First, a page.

Do you have a death wish for your department at work? Do you want to see your team fail in meeting the group's latest challenge? If so, just stifle communication. It's really easy to do. In fact, you may already be doing it unawares.
Here are some tried and true techniques for stifling communication in the workplace. This is by no means an exhaustive list, but merely a highlighting of often unnoticed techniques you should be aware of. Take note, because the most deft of saboteurs in the workplace are. You may also find that you yourself are unknowingly undermining the effectiveness of your team. Take this opportunity to make a quick assessment. Do you, or someone at work...
Avoid Direct Communication
Talk over people's heads
Forget the Human Element
Glorifying hierarchy, by necessity devalues involvement at all levels. When a person or a management team is fixated on their authority and stature, they neglect others. They close the door on important ideas and solutions that they themselves will not come up with. They ignore unique perspectives. In short, it's an ego trip.
Whether intentional or not, when egos get in the way, teams suffer due to a lack of communication. When the opinion of one person or a few, always trumps that offered by anyone else, your team is headed down a dead-end road. People clam up and quit talking. This often happens without the offending party even realizing it.
One way to avoid this is to foster a more lateral chain of command. Within this structure you will still have key people making executive decisions, yet there is more involvement across ranks. This way, employees of different positions and seniority levels are encouraged to be involved and be heard.
Avoiding Direct Communication
For clarification purposes I'll start by saying that a phone conversation, while less intimate than a face-to-face, qualifies as direct communication. Emails, text messages, tweets, etc. typically don't.
I'm not for one minute implying that the above don't have their place in the modern workplace, because they certainly do. However, the simple fact is that nothing can replace the communication value of a verbal exchange. The other forms of messaging are second rate when compared. Sure, there are many work environments which rely heavily on modern electronic communication, but you'd have a hard time convincing any expert that adding an old-fashioned conversation won't help to convey your message.
Neglecting To Follow Up
If a challenge is something worthy of pursuing, then it is a challenge worth conquering. This is rarely possible without following up. A fantastic brainstorming session which ends with a solid plan of action, can turn out to be useless without following up to ensure that milestones are met. Just because a bunch of people have a great idea about how to accomplish something, doesn't mean it's going to happen automatically.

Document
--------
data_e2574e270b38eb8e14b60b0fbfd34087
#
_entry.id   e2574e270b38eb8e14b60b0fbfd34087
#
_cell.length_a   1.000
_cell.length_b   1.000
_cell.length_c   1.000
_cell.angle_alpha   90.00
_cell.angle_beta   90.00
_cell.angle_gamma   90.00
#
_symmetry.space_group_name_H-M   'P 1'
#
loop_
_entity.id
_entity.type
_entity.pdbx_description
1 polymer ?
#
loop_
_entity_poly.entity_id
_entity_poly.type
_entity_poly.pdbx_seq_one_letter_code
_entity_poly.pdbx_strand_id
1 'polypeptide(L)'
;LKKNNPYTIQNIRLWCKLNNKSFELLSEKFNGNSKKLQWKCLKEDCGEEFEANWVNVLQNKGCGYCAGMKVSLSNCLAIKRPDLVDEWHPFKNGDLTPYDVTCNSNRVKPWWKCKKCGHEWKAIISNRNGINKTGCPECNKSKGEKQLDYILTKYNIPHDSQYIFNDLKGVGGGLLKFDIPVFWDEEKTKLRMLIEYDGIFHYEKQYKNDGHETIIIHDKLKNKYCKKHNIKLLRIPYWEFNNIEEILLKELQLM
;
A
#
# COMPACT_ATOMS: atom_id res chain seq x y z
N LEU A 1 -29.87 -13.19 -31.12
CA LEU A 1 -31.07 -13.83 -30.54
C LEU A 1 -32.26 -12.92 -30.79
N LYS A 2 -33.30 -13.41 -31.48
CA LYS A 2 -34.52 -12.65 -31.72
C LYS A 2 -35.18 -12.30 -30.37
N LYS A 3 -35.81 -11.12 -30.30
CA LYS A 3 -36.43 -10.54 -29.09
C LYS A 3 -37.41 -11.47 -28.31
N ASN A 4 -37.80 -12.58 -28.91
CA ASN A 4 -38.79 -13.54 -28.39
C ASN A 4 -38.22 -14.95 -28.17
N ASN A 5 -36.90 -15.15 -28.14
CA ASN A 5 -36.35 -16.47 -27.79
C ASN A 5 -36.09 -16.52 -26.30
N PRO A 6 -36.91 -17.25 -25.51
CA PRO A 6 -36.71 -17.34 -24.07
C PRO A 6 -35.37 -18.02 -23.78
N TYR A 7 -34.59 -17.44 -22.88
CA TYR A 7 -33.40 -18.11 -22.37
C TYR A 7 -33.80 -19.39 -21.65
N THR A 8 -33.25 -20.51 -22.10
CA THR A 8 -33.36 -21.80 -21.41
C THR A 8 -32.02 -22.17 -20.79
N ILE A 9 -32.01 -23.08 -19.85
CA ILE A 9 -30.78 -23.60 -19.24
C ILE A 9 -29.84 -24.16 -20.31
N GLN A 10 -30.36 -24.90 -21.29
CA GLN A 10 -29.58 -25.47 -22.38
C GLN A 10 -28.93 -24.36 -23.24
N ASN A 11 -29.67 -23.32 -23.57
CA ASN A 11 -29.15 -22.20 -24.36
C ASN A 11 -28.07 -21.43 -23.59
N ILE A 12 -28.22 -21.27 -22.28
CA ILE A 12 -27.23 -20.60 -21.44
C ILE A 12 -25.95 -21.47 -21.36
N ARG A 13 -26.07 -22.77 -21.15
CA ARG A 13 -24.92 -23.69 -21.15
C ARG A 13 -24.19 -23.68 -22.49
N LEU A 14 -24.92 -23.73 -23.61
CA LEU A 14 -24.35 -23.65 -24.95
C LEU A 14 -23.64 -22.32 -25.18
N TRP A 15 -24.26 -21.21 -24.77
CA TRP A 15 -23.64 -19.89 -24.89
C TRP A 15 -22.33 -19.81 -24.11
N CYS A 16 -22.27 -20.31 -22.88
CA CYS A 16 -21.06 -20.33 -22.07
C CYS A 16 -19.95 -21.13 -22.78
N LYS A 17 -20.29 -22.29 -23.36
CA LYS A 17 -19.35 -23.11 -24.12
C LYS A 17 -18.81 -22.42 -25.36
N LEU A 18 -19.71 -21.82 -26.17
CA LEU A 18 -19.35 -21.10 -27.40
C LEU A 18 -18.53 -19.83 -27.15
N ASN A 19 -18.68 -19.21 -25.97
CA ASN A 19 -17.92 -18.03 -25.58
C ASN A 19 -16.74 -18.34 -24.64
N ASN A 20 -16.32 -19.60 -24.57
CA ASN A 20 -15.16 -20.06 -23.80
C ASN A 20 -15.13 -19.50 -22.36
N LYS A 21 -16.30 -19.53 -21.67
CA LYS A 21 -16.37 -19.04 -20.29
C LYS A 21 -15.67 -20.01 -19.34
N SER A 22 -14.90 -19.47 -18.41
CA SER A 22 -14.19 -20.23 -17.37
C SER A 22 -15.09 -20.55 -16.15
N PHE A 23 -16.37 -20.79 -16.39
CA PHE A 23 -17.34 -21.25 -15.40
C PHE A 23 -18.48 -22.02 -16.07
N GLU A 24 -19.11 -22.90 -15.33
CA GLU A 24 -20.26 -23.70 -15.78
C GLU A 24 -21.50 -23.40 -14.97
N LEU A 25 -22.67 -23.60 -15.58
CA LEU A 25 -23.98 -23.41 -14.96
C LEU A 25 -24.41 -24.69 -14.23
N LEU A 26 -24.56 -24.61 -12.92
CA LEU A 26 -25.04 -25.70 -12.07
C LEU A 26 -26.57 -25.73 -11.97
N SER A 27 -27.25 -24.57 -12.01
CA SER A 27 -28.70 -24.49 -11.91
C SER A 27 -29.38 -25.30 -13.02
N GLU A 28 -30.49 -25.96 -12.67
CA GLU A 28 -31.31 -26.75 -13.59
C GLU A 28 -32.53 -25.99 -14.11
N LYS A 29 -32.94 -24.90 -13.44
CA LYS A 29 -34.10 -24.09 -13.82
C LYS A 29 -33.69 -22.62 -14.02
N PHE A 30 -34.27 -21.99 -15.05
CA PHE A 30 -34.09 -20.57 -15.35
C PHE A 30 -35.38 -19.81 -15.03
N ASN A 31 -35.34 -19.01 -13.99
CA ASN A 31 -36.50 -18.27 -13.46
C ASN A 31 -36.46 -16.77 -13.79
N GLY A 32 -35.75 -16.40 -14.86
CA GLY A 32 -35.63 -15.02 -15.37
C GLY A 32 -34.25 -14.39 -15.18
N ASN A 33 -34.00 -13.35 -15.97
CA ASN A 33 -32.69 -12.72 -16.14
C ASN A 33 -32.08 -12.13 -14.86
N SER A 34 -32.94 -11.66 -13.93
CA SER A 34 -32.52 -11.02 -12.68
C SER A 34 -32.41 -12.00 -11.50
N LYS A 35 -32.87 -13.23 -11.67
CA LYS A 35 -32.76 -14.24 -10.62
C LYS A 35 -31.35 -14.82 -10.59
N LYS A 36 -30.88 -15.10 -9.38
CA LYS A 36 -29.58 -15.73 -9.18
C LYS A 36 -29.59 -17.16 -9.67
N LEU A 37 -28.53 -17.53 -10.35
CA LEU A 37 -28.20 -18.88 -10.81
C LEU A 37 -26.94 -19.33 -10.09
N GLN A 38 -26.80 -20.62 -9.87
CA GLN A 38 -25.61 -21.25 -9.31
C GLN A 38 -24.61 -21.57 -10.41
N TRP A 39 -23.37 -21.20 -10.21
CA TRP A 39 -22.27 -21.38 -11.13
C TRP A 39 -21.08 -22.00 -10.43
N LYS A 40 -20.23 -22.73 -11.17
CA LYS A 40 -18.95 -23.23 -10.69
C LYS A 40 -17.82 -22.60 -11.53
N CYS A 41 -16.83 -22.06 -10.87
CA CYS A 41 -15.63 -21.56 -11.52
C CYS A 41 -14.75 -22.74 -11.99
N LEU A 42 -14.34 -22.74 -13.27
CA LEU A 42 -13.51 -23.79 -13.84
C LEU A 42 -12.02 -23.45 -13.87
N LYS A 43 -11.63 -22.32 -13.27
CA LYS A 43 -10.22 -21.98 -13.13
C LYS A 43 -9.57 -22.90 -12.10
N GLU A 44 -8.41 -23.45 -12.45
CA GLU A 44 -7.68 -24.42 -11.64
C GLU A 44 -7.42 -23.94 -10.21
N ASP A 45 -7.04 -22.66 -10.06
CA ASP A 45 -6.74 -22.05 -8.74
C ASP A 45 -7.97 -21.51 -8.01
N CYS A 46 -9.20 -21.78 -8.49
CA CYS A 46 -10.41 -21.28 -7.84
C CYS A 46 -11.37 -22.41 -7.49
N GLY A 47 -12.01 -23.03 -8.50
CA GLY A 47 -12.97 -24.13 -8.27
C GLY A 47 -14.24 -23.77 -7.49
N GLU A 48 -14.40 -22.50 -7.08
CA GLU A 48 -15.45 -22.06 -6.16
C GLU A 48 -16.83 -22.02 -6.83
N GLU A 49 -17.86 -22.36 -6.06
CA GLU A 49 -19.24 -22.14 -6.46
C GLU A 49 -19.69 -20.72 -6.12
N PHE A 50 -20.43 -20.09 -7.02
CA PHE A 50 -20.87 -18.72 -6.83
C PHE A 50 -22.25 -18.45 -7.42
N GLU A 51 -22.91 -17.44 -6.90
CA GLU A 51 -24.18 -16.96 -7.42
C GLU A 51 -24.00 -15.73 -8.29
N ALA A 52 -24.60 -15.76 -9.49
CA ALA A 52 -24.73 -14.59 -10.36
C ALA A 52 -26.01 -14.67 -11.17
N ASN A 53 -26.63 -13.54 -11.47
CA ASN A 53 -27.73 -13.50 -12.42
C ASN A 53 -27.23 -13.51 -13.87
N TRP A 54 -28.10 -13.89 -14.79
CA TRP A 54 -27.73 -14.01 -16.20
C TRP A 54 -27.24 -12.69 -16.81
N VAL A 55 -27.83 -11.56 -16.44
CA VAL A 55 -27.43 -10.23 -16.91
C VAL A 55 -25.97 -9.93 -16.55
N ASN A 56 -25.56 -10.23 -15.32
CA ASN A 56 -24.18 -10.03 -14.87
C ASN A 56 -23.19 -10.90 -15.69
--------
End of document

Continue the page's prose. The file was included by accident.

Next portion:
Along with dates and times for certain action steps to be taken, there should also be follow-ups scheduled to determine the outcome of each step. Without this type of effort you're likely to have certain team members putting the proverbial "cart before the horse". If step "A" in your action plan didn't effect what the team expected it to, then everyone needs to know that. It could seriously affect what other members are presently working on to solve the same problem. Their role or "step" in the action plan may assume that steps taken by other members resulted in successful outcomes.
Talking Over People's Heads
I sometimes think that this point is one that goes without saying. From personal experience, however, I know that this is a serious problem in a lot of different work environments. Some folks like to talk over people's heads, while others do it unintentionally. Regardless, the end result is always the same.
Someone ends up feeling stupid and insignificant, or they feel like they are being talked down to by someone who considers themselves aloof. Either way, they are left feeling discouraged about being a significant contributor at work. This does nothing to encourage open communication.
Instead, we should always go out of our way to simplify things in a friendly manner when at all possible. I don't mean talk to folks like they're little kids. Condescension will accomplish nothing good. Just keep it simple, and talk lingo only with those who you're sure understand the language.
Forgetting The Human Element
Whatever it is that we are presently trying to accomplish - it has to do with pleasing humans. Even if we are trying to "save the whales", we are doing it to appease ourselves. While our efforts may benefit the whales, they are not the ones who get any intellectual satisfaction out of it.
Every challenge at our workplace is being undertaken by humans to satisfy humans. That's the nitty gritty of it. We need to remember that people like to be treated like people. A little dignity goes a long way in accomplishing a lot of great things. Employee numbers, titles, and responsibilities are necessary, but without embracing the human element, they can be awfully humiliating.
Make sure to pause for a moment and consider the other person. All of the skill and expertise of both of you combined won't solve a first-grade problem, if you can't see each other as more than a means to an end. You are more than merely tools - you are human.
As mentioned before, this is not an exhaustive list. I'm just scratching the surface here. I'm sure you have some behaviors that you'd like to add to my list. Also, I'm sure that some of these points are painfully obvious to some reading this.
Hopefully, for those who are already mindful of these things, this has served as a useful refresher. It never hurts to revisit things you haven't actively pondered in a while.
Robert D Smith is a self-proclaimed - http://www.industriouscommunicator.com Industrial Communications Specialist who is passionate about improving all forms of positive communication in the workplace.